FDA says throw this popular heartburn medicine away over cancer risk

A popular heartburn drug has been yanked from shelves, and the FDA has warned it should be thrown out of medicine cabinets, after testing revealed that it could contain a cancer-causing carcinogen. While the US Food and Drug Administration says it only discovered dangerous levels of NDMA in a small number of samples, it's enough to warrant a complete lock-down on production.

The heartburn medications in question use ranitidine, which is more commonly known by its brand name of Zantac. The FDA was testing the drugs – which are available both over-the-counter (OTC) and by prescription – after finding a contaminant known as N-Nitrosodimethylamine (NDMA).

Small levels of NDMA are fairly commonplace, and present in food and water. At larger doses, however, they're believed to be a human carcinogen, and thus capable of causing cancer. Testing of ranitidine began in the summer of 2019, and found not only was NDMA present in some samples, but that it was showing a worrying trend.

The impurity observed in some ranitidine-based heartburn medications was actually increasing over time, particularly when the drugs were being stored at higher than room temperatures. New testing since the initial discovery last year found that, at temperatures which could be encountered during distribution and handling by customers, the NDMA levels could rise above the acceptable daily intake limit. The older the ranitidine product, or the longer the length of time since it was made, the greater the NDMA levels it contains.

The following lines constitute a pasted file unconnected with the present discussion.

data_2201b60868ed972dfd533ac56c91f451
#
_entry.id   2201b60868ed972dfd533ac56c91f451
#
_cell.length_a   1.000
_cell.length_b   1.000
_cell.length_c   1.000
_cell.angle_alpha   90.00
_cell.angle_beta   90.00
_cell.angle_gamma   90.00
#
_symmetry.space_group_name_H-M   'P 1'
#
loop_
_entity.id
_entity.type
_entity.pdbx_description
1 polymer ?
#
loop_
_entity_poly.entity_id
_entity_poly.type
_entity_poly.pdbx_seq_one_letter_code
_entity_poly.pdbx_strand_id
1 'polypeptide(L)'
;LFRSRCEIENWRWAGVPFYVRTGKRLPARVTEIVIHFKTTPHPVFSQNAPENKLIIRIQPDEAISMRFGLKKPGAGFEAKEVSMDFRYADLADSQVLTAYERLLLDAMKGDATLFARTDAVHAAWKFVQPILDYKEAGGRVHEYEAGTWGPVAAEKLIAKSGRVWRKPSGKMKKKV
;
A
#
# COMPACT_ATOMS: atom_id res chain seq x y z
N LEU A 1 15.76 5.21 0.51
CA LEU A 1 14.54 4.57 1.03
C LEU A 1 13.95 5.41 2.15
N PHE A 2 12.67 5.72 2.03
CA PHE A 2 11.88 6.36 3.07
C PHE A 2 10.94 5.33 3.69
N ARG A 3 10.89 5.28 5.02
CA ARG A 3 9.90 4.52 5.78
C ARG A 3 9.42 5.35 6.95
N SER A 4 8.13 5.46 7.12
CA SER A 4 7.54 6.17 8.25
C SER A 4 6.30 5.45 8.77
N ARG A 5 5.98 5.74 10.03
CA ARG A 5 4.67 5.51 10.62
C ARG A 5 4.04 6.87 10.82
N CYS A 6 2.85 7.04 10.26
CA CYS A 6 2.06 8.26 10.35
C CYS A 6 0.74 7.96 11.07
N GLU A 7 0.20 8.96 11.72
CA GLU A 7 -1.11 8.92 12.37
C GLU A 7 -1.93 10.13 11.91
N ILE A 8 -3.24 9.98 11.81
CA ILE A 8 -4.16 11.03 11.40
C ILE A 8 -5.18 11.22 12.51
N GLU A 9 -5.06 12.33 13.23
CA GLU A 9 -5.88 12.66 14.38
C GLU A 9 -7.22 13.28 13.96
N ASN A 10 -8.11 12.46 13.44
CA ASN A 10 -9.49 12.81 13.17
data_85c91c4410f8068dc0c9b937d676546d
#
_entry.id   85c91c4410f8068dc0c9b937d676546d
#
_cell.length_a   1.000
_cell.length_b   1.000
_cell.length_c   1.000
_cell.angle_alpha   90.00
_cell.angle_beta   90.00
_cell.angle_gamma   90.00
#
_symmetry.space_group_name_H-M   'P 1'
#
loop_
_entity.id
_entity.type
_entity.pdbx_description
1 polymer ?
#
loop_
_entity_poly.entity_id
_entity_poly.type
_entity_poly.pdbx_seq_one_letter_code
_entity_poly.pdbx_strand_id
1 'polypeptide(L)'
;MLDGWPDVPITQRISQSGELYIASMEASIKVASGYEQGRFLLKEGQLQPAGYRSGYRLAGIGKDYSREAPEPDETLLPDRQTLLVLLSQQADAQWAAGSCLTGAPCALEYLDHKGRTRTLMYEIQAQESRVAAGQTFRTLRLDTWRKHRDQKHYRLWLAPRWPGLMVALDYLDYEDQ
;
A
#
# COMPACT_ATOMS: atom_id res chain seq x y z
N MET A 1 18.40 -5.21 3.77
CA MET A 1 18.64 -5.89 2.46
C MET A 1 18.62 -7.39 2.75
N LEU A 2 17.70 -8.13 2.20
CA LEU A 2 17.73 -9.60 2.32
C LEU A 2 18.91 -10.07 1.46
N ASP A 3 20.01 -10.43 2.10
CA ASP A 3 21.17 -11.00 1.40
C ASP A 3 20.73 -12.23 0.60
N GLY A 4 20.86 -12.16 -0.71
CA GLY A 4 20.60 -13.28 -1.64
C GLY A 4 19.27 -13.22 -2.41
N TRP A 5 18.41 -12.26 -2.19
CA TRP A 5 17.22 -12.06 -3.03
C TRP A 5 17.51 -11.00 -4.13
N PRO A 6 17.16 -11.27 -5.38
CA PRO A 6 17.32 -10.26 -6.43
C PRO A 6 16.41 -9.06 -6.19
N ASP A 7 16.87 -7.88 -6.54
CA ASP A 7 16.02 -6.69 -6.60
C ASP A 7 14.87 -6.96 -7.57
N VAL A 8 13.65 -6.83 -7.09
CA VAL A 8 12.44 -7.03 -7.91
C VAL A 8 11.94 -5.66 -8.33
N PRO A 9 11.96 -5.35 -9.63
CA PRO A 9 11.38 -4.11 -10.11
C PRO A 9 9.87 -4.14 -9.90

"We didn't observe unacceptable levels of NDMA in many of the samples that we tested," Janet Woodcock, M.D., director of the FDA's Center for Drug Evaluation and Research, explained. "However, since we don't know how or for how long the product might have been stored, we decided that it should not be available to consumers and patients unless its quality can be assured."

The FDA is contacting all manufacturers of ranitidine, requesting that they withdraw their products from stores and pharmacies. Anybody who already has over-the-counter ranitidine or Zantac-based medications at home, meanwhile, should stop taking them immediately, and dispose of the remaining tablets or liquid.

If you're on a prescription drug containing ranitidine, however, you should consult your health care professional first. They should be able to switch you over to a heartburn drug that doesn't contain the substance.

Which heartburn medications don't have ranitidine?

Those who still want to use an OTC heartburn drug do have some safe options. According to the FDA, it has tested other heartburn medications and found that many don't have any sign of NDMA.

That list includes famotidine (Pepcid), cimetidine (Tagamet), esomeprazole (Nexium), lansoprazole (Prevacid), and omeprazole (Prilosec). If you're picking up a new heartburn pill or liquid, whether that be in-store or ordered online during the coronavirus pandemic and social-isolating, make sure to check the list of active ingredients first. If you find one with ranitidine or Zantac listed, pick something else instead.